Monday, March 18, 2013

1939-1945 : Big MO goes Postal instead of going Monumental

Big MO is an appropriate nickname for The Age of Modernity because there was always something inhumanly massive about almost everything and anything that that age and the people within it turned their hands to.

Very hard indeed to imagine the people of the early 1940s not going Postal, and not going to deadly war with each other.

But if they hadn't been building bunkers and had been building monuments and buildings instead, this ponderous essence in their inner character might still be visible.

Hitler and Stalin, not wanting to be outdone by the Hoover Dam and the Maginot Line, were planning to leave their own marks in concrete and rebar steel, massive and tedious beyond all belief.

Modernity was all about regarding Reality as being thermo-settable : plastic until cured and then rigid forever more.

Concrete is the thermoset plastic par excellent : broken up, it is useless to re-melt into new concrete.

Rebar steel, while appearing to be plastic only when red hot and rigid at normal temperatures ( ie thermoset plastic in character) , is actually also somewhat thermosoft plastic in character as well.

Because used steel can be remelted and molded into a new shape as scrap, as part of the normal steel-making process.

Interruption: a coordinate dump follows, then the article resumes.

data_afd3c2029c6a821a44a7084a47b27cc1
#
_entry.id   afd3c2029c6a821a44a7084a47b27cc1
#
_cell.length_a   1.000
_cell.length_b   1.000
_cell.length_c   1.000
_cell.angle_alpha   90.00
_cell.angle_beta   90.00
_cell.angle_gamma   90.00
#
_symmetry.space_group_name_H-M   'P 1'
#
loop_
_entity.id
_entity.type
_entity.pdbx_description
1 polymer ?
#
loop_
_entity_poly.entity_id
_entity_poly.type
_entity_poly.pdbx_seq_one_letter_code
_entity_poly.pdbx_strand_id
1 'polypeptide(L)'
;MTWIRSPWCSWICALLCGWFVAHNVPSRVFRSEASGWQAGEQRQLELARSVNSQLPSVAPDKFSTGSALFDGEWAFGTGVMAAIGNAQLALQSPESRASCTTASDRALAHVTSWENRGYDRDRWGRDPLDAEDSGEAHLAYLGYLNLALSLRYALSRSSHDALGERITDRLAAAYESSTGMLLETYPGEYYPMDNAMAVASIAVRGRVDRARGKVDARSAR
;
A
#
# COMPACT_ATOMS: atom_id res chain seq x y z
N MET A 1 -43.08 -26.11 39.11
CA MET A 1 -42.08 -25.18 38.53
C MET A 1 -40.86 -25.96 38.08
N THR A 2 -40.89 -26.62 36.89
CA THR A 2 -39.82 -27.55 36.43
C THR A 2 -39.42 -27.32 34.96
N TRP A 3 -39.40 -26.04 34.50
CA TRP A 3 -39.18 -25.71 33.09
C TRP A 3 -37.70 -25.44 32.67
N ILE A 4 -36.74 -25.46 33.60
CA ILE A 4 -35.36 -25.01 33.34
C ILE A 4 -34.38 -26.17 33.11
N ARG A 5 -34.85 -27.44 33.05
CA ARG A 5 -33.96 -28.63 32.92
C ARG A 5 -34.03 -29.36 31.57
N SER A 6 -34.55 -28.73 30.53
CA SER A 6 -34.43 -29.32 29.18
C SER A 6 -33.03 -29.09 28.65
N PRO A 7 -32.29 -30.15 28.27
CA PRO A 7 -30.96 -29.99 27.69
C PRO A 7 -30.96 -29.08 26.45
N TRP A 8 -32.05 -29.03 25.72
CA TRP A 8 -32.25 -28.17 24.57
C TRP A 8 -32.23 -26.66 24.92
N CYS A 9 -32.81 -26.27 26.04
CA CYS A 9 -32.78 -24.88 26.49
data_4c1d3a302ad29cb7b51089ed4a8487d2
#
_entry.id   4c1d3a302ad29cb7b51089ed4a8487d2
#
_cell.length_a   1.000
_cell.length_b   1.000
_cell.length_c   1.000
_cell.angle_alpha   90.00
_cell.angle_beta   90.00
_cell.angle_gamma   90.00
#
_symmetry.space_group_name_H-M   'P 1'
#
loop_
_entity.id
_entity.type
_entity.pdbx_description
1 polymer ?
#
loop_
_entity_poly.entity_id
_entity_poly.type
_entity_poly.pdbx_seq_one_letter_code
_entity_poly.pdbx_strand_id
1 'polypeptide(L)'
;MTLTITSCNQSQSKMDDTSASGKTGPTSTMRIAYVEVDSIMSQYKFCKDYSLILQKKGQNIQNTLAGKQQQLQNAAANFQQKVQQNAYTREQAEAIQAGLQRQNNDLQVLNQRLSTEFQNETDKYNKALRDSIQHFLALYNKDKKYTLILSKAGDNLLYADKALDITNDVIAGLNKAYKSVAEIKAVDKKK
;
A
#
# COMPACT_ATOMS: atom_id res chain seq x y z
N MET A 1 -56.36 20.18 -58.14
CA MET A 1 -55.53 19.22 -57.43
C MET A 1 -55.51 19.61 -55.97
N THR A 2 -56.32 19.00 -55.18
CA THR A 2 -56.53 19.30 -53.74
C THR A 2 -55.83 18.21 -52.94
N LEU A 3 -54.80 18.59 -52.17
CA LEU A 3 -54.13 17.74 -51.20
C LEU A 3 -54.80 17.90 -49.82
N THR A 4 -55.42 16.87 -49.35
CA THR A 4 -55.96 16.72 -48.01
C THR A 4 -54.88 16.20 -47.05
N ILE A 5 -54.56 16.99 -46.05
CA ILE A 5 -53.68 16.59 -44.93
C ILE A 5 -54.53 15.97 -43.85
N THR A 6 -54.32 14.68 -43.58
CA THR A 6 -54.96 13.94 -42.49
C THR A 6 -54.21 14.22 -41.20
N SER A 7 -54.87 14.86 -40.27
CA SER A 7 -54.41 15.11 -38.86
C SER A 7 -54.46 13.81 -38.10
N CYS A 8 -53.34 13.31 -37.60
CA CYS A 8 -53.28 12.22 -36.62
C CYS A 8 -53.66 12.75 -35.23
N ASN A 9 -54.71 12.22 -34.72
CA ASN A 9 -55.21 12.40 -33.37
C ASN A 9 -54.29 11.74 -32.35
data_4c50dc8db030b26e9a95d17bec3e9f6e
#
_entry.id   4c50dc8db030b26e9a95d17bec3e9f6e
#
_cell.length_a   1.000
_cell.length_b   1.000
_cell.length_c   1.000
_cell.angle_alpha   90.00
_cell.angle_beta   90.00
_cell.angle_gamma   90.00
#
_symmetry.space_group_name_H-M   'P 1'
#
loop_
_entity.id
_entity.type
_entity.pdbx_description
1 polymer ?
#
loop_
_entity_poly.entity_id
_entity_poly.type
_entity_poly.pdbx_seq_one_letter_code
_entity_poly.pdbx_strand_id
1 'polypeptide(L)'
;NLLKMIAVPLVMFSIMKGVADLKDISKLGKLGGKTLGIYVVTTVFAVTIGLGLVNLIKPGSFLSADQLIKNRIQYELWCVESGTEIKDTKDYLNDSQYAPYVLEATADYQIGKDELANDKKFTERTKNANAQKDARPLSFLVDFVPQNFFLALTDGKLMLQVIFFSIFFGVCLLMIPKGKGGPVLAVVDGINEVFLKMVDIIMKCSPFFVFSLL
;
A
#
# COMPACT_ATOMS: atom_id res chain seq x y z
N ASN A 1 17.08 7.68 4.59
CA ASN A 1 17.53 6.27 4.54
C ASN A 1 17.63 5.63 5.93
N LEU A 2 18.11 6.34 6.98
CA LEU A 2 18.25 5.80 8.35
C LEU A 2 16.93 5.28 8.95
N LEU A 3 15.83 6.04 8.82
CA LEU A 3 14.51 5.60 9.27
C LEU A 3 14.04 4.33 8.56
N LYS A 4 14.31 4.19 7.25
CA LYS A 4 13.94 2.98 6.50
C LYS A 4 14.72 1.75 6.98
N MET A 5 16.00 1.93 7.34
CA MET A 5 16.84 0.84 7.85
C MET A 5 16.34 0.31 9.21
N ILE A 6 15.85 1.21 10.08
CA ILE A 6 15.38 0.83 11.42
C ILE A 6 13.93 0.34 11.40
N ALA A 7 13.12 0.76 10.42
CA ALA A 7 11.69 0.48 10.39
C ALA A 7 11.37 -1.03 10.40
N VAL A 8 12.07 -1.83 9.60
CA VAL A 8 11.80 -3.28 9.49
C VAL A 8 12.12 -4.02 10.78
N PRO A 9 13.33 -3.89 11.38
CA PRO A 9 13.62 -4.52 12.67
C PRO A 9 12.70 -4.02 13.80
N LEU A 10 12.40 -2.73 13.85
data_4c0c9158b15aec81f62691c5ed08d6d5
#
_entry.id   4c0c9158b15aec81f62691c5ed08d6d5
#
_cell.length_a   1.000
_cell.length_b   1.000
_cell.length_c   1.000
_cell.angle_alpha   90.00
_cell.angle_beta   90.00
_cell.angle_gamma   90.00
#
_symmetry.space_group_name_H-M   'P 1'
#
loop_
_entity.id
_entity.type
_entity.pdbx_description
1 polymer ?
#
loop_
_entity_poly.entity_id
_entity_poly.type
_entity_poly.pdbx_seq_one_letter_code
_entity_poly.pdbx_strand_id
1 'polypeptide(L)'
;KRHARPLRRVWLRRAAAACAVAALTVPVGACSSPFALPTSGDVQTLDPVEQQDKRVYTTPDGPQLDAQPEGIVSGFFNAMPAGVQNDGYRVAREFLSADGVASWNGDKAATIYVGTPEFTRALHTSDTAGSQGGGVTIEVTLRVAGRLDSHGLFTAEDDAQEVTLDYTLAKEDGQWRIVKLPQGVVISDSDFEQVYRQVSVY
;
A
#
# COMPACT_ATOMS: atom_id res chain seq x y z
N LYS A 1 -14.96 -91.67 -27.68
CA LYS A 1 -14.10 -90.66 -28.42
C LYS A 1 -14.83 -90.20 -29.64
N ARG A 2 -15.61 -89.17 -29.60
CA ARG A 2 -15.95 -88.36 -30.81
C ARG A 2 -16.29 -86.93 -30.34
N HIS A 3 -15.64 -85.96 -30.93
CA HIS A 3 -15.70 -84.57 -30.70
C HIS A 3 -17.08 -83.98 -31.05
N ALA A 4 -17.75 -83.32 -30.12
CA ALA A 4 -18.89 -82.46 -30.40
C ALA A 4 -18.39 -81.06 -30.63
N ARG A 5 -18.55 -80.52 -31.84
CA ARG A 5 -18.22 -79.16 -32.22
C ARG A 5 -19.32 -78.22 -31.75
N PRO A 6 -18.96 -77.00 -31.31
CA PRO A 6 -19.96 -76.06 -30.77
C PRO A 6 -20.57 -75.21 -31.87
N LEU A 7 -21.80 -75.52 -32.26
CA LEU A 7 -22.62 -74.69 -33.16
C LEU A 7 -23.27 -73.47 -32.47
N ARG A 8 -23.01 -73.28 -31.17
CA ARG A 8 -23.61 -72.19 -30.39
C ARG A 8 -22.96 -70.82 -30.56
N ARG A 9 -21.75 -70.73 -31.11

Armour steel is thermoset plastic in its character, and became the wartime symbol of Modernity's massive and rigid nature.

Armour plate is plastic when red hot but at normal temperatures, it resists all change : even when change is coming at it in the form of a dense tungsten core of an anti-tank round moving in at 2500 miles an hour !

Bombers, bombs, bomber fleets - perhaps the most typical expression of Modernity at war, got steadily bigger and more armoured as the war progressed.

As did tanks, tank guns and tank fleets.

Ditto naval Taskforces : bigger battleships, bigger guns, bigger aircraft carriers, more armour, more speed, more aircraft and escort vessels.

More, more, more : every war machine just got steadily bigger, heavier, faster, higher, lower : extremes of any and all sorts.

Notably as the world got more war machines and the machines got bigger and fatter, the world's population growth shrank and people got thinner and thinner.

In WWII, (Modernity gone Postal), Modernity showed its true colors : placing machines before people even in the face of near universal malnutrition.

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